History Of The Prague Spring Of 1968

Satisfactory Essays
The Prague Spring of 1968


The Prague Spring of 1968 is a brief period of history during which the Czechoslovakian government, under the leadership of communist party leader Alexander Dubček, attempted to pass reforms, which would democratize the nation and reduce the influence of Moscow on them. These reforms reduced censorship of press, radio, television, speech and other media; they also lead to individual liberties, economic changes, and government restructuring. In all, the reforms gave more rights to the citizens through the decentralization of economy and authority. However, Moscow did not react well to Dubcek’s decisions and eventually invaded the country with Warsaw Pact troops. The sheer force of the invading troops resulted in no military resistance and the invasion remained bloodless (militarily speaking). After which, Dubcek was removed from power and his reforms were undone.

Setting the Stage

In the years leading up to the Prague Spring, Antonín Novotný governed Czechoslovakia. He openly supported Stalinism, and under his power, the people of Czechoslovakia suffered from fierce government regulations, censorship and poor leadership decisions. Although he led the process of de-Stalinization (since Stalin’s death in 1953), the pace of change was extremely slow and thus the people called for more reforms. In May of 1966 the Czechoslovakians began to complain that the Soviets were exploiting them, this was the first spark that eventually lead to the flame of his overthrow. Furthermore, Czechoslovakia was an industrialized nation and the Soviet’s model of economy did not suit them, in fact it hurt Czechoslovakians, and lead to a decline in their economy. In fact, the conditions for the working class were a...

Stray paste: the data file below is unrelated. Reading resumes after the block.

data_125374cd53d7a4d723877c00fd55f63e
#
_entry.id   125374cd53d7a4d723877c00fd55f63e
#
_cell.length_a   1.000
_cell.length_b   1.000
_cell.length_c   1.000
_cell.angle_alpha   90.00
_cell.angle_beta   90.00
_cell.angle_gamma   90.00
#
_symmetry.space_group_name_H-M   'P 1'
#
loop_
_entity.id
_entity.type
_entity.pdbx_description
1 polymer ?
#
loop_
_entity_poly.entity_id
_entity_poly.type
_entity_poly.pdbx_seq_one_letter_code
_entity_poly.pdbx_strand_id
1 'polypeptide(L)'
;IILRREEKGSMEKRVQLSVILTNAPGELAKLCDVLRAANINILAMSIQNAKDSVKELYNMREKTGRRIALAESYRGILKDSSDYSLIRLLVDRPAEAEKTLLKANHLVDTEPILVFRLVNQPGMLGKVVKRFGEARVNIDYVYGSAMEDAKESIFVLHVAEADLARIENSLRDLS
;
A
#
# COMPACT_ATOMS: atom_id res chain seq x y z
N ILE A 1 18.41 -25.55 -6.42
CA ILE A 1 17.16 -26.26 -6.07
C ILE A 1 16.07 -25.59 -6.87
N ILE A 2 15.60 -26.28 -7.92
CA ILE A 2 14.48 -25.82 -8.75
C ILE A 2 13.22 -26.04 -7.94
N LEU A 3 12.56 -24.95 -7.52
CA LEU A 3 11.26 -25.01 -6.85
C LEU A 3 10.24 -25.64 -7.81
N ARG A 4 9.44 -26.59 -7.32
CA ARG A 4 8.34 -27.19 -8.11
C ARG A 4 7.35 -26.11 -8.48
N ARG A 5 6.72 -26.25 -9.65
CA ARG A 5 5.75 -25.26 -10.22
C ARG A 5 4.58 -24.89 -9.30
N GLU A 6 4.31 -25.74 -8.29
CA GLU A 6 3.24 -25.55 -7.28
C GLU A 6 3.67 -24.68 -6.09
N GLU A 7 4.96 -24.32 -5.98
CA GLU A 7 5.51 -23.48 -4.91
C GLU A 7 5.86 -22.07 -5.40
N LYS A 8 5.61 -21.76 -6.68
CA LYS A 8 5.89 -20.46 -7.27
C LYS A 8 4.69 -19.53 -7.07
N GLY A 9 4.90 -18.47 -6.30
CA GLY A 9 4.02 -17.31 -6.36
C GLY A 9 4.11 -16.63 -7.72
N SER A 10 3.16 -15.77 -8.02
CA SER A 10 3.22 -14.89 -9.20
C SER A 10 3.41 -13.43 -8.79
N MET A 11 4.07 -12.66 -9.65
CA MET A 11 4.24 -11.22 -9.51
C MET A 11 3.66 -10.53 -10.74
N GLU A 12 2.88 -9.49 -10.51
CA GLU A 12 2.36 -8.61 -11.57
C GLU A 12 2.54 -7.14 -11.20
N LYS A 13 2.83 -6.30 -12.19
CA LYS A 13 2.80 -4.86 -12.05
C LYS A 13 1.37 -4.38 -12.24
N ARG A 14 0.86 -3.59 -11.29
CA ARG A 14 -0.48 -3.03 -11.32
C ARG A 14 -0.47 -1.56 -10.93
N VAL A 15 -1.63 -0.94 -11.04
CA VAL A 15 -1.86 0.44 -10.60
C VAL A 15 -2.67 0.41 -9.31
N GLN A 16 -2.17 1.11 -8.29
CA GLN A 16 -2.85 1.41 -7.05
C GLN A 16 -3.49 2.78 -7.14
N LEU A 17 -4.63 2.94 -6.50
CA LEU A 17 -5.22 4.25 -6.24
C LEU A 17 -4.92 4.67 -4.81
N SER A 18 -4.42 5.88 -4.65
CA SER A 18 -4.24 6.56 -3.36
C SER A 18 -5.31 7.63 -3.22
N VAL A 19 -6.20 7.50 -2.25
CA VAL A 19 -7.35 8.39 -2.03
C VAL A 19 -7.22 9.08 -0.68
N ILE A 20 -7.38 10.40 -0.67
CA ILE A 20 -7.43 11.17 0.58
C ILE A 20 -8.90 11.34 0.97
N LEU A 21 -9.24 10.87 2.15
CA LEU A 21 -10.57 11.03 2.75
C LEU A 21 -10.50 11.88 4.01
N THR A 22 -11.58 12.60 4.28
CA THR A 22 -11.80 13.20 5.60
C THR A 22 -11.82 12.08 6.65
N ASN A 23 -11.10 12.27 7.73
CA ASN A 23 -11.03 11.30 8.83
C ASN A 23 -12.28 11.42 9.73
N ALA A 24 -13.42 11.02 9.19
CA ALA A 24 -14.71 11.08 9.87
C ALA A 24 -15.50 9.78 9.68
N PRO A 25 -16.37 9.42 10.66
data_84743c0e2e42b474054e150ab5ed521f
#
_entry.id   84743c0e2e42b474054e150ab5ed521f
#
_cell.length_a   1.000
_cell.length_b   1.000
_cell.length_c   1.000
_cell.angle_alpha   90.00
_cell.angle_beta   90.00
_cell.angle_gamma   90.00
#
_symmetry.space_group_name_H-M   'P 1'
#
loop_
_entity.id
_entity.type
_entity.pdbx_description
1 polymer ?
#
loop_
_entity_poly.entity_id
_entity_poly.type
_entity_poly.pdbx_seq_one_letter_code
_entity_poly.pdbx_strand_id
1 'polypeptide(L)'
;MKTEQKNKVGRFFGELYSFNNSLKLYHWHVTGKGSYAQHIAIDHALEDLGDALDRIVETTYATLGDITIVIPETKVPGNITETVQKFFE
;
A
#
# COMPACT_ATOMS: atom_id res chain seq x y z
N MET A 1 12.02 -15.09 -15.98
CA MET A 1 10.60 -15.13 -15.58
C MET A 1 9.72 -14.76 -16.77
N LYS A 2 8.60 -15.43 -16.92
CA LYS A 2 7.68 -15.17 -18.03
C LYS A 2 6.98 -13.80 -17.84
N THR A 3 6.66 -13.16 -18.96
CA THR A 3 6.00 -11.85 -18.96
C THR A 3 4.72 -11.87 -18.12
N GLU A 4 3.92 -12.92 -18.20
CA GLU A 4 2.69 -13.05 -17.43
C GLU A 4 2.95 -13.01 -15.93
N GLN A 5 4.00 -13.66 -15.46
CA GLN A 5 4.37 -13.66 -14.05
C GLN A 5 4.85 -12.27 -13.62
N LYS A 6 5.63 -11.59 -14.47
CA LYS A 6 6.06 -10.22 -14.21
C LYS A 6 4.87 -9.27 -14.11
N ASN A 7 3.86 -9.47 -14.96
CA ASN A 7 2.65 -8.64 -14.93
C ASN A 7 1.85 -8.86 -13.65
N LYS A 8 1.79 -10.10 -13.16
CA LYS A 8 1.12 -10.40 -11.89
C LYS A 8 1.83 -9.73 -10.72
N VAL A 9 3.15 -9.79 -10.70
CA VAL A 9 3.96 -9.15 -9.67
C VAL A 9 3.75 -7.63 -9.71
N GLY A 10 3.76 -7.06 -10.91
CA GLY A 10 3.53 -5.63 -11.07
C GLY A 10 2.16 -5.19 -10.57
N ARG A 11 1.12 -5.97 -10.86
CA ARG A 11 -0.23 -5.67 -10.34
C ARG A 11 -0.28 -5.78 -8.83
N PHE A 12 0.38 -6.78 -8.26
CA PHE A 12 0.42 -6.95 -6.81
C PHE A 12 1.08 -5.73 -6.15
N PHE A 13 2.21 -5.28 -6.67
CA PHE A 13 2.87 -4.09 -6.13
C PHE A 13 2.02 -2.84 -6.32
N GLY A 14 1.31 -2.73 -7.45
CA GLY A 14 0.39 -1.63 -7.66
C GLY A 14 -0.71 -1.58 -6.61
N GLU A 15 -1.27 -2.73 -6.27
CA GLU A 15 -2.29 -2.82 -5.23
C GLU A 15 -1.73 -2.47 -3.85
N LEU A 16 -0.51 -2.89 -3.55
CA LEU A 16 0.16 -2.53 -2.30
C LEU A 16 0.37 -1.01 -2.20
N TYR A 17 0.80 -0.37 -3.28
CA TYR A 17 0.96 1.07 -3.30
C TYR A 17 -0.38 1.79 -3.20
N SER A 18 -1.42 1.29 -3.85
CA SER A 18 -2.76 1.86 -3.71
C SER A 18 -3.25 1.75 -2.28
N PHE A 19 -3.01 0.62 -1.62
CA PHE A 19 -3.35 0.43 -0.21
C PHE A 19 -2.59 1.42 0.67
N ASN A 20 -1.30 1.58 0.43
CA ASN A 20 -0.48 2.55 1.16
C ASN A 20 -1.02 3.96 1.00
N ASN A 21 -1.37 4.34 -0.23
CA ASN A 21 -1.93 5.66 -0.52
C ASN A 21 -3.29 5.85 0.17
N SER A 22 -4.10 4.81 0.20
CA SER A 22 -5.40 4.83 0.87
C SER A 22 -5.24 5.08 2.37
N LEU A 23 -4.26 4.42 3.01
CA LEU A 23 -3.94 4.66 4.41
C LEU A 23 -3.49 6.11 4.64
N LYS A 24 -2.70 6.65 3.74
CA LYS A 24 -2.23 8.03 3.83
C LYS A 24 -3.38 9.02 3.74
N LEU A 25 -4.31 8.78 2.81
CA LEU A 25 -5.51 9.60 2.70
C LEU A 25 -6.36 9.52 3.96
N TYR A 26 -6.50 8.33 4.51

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...rators. During this time frame, Husak’s rule was often described as “reluctant terror” as it closely copied the Soviet Union’s policies and objectives.
Conclusion and Discussion
The soviet troops stayed in Czechoslovakia for about 23 years, and left in 1991. The Prague spring can be considered as an abortive revolution as it was unsuccessful attempt at changing the political and potentially the social system of Czechoslovakia. However, I have a difficult time seeing as to why this would be considered a revolution. Yes, the reforms were bringing new ideas of thought and the changing the way the government treated its people. But it does not seem as though a political party or social group actually ‘revolted’.
But nevertheless, I feel that Dubcek had a great vision and had great strength to attempt such a bold move when the world’s largest country was his neighbor.
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